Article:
Should children have a say in their parents' divorce?

PUBLISHED : Tuesday, 03 January, 2012, 12:00am
UPDATED : Tuesday, 03 January, 2012, 12:00am


Vanessa Wong Man-chi, 16, Diocesan Girls' School

Divorce is a delicate matter. It concerns every member of a family. And so children must be given a chance to have a say in their parents' divorce. Otherwise, they may feel helpless and unwanted by their parents. That could have disastrous effects on a child's development.

First, it is every parent's responsibility to treat their children's opinions as important. They must be given a say in such a vital matter as a divorce.

Parents must sit down and talk things over with their children before making crucial decisions.

If children are allowed to speak up, they will feel more valued and better understand why their parents have decided to separate.

Second, parents should let their children know that even after their divorce they will continue to love their kids.

If children feel unwanted or neglected, they may think their opinions do not matter to their parents. This will hinder their development and could cause problems later in life.

They may grow up lacking in self-esteem, and may even be hesitant to express their opinions as adults.

Proper communication within a family can also help resolve emotional issues that many children have about divorce.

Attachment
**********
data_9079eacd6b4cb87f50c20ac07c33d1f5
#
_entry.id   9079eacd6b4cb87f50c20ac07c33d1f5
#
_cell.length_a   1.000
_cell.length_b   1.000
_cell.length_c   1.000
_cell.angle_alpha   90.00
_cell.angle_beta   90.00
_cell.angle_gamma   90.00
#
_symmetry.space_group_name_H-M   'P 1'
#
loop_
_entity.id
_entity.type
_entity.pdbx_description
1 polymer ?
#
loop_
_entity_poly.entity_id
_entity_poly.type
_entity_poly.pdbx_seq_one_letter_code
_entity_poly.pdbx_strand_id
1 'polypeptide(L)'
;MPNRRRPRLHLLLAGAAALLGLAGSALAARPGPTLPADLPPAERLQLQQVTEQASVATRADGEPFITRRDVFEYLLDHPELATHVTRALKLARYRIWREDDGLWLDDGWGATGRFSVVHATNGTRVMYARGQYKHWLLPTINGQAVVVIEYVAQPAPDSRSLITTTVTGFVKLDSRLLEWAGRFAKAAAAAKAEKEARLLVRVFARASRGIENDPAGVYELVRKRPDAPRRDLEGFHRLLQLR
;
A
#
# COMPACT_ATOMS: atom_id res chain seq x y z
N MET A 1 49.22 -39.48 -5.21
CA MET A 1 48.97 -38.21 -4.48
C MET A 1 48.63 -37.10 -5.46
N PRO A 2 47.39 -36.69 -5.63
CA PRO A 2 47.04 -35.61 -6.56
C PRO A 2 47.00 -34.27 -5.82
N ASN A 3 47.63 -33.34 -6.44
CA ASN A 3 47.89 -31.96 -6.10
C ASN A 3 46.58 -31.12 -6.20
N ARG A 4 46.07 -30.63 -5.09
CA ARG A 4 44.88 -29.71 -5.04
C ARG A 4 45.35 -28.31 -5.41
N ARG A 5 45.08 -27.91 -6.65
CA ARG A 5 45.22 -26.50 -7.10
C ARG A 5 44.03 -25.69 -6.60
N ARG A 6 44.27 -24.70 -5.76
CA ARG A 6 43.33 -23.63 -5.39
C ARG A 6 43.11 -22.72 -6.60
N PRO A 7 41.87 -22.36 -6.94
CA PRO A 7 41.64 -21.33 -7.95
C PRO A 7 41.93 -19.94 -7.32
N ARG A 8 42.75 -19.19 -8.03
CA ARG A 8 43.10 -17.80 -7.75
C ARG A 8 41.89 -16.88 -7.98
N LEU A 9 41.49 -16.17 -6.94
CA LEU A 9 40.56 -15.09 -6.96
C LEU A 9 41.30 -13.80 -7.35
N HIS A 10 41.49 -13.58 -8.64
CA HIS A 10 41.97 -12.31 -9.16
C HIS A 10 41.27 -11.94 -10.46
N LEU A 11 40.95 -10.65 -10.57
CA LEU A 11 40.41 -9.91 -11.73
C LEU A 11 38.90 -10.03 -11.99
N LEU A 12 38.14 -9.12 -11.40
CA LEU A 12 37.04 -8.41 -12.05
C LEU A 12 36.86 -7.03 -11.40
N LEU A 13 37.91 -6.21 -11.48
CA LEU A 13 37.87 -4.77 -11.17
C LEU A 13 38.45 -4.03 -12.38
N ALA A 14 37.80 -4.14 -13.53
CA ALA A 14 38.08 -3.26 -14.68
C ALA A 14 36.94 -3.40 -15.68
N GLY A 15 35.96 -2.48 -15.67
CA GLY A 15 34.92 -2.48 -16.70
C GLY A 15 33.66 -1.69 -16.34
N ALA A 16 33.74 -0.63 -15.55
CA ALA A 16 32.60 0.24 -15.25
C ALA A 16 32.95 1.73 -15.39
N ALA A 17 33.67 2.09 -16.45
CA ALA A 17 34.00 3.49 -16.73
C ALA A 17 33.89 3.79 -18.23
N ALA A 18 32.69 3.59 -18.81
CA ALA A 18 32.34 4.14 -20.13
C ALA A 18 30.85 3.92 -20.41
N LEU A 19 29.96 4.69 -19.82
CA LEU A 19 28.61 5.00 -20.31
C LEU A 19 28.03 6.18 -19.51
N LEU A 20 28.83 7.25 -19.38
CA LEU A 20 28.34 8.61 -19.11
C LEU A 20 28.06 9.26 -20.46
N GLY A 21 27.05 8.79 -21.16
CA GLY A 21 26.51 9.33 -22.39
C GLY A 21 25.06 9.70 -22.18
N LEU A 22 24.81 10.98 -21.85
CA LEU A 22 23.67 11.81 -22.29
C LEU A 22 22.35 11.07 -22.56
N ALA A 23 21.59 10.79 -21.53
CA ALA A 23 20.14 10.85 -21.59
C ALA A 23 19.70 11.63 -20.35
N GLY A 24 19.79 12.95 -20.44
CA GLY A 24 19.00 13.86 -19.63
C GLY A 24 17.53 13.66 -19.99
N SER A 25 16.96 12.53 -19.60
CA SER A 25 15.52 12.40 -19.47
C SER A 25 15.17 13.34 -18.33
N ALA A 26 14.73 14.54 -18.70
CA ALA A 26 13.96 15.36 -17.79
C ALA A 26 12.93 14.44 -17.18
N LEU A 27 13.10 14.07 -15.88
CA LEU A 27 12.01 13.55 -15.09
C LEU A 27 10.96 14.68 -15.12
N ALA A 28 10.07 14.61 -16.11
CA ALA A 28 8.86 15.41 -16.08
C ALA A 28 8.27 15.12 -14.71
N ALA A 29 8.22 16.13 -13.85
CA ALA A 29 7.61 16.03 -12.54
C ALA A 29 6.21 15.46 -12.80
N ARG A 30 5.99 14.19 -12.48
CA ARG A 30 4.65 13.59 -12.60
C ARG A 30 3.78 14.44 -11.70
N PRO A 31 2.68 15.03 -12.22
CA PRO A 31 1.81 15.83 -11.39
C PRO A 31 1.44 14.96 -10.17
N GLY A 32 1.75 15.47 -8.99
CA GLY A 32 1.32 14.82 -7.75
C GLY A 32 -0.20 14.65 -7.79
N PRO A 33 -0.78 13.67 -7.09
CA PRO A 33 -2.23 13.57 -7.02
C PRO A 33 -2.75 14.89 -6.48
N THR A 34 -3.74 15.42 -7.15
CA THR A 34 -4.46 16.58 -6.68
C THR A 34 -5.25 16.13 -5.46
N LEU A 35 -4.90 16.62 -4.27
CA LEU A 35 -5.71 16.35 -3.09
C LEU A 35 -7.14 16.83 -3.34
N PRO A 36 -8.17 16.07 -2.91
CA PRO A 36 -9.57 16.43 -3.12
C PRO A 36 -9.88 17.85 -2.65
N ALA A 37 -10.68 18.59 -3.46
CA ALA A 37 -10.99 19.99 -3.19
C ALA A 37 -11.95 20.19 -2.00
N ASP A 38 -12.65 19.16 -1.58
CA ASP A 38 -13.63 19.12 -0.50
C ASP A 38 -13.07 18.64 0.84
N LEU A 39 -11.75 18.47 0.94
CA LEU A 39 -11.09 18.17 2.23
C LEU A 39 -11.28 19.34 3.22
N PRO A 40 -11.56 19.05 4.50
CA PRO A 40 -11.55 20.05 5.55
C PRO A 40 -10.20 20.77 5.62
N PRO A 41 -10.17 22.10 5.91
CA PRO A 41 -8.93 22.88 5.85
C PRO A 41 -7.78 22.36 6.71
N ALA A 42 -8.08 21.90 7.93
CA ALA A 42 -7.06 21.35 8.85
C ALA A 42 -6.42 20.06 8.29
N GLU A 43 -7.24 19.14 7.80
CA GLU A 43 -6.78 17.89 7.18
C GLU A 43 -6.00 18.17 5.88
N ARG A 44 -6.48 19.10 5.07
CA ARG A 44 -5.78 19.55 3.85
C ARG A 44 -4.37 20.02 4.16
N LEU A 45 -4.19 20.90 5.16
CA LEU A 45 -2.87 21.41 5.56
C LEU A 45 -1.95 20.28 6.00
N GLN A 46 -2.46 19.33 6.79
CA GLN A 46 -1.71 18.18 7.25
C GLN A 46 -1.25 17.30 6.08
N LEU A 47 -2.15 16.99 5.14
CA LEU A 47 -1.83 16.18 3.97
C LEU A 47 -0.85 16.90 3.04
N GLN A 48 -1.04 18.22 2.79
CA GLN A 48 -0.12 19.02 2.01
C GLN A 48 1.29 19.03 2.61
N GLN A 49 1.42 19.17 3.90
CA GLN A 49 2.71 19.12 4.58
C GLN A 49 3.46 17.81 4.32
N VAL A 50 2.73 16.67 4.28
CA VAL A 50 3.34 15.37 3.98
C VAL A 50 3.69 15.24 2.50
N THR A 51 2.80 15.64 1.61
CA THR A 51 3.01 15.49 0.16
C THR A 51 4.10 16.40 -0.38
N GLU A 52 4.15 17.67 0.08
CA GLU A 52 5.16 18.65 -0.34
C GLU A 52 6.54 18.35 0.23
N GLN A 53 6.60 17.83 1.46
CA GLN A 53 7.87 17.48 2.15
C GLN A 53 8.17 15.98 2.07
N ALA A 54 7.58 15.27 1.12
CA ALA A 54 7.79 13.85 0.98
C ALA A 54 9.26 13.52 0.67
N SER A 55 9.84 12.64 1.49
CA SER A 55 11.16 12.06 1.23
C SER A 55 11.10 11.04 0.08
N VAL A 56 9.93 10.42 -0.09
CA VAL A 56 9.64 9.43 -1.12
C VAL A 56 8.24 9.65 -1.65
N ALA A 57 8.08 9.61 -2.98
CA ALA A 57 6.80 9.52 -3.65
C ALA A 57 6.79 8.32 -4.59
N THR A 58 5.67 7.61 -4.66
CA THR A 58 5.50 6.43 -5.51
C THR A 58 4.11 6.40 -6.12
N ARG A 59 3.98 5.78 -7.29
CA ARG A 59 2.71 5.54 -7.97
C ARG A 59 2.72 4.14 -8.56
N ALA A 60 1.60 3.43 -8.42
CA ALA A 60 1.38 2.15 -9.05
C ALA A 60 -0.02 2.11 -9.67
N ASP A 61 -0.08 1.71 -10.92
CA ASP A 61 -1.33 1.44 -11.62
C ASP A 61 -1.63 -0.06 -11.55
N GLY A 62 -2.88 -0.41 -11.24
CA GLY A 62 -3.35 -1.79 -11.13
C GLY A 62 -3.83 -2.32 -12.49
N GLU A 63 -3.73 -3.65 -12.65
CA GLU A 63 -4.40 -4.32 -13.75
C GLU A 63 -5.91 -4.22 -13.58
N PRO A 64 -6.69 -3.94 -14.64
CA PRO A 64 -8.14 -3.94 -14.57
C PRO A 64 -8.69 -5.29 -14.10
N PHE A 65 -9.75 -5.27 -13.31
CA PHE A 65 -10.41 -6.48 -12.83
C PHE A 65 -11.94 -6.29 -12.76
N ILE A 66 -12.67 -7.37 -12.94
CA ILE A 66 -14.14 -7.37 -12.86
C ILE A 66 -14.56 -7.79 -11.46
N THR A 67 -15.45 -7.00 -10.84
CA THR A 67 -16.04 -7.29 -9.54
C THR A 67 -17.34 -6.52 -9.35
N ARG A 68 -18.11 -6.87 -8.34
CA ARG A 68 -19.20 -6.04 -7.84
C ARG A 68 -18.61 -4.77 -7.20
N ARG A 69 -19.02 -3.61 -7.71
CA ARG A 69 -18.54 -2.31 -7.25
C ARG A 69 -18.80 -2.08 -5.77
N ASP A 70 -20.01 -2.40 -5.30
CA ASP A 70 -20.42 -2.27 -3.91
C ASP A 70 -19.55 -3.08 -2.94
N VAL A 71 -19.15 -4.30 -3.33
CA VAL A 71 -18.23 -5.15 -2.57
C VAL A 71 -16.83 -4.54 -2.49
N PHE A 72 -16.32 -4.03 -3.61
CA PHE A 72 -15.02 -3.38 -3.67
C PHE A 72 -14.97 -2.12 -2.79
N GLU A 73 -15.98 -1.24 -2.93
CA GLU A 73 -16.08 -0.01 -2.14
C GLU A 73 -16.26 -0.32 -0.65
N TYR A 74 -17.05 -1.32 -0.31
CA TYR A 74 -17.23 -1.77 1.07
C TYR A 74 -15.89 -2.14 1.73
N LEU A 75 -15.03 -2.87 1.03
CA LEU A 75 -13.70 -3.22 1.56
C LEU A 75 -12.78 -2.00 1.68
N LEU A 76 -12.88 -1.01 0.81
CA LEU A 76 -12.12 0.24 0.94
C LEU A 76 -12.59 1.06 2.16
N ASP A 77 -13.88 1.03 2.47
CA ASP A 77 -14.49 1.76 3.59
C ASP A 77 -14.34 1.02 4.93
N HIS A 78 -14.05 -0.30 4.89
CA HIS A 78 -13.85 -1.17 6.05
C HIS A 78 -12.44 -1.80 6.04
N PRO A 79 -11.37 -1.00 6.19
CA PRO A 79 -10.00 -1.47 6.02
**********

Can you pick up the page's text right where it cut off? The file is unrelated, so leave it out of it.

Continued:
A divorce is a time of turmoil and confusion, especially for young children.

Parents should strive to reduce children's sadness over their divorce. Otherwise, children may develop anger towards one or both parents or suffer from long-term emotional instability.

Therefore, for the sake of their children, parents must allow kids to have a say in their divorce.

Cathy Chan, 18, CCC Kei Chi Secondary School

Divorce rates in urban areas are skyrocketing. Some people suggest children should have a say in their parents' divorce. I doubt that would be an effective way to reduce the number of divorces.

The argument is that the parents' relationship has a huge effect on children. Therefore, children, too, should have a say in divorce-related decisions.

Let's face the facts. Children often don't even know the whole story. They often lack the maturity to understand relationship problems. It would be difficult for them to give practical advice or effective answers.

Some people argue that parents care about their children and so they may decide not to get divorced for their sakes.

Yet, in many cases, parents simply choose to hide their relationship problems from their children. On top of that, letting children decide whether their parents can divorce would be unfair to the parents.

When parents decide to divorce, they have good reasons for doing so. Forcing them to stay together may cause long-lasting hurt in a family.

Often, it's much better that they should go their separate ways. They can still continue taking care of their children that way.

Divorces and broken families are not something we want to see.

Nonetheless, we have to face the fact that some marriages simply cannot be saved - not even by the parents' love for their children.

But both parents should be required to take care of their children even after they have divorced. They should spare no effort to help their children stay healthy and happy.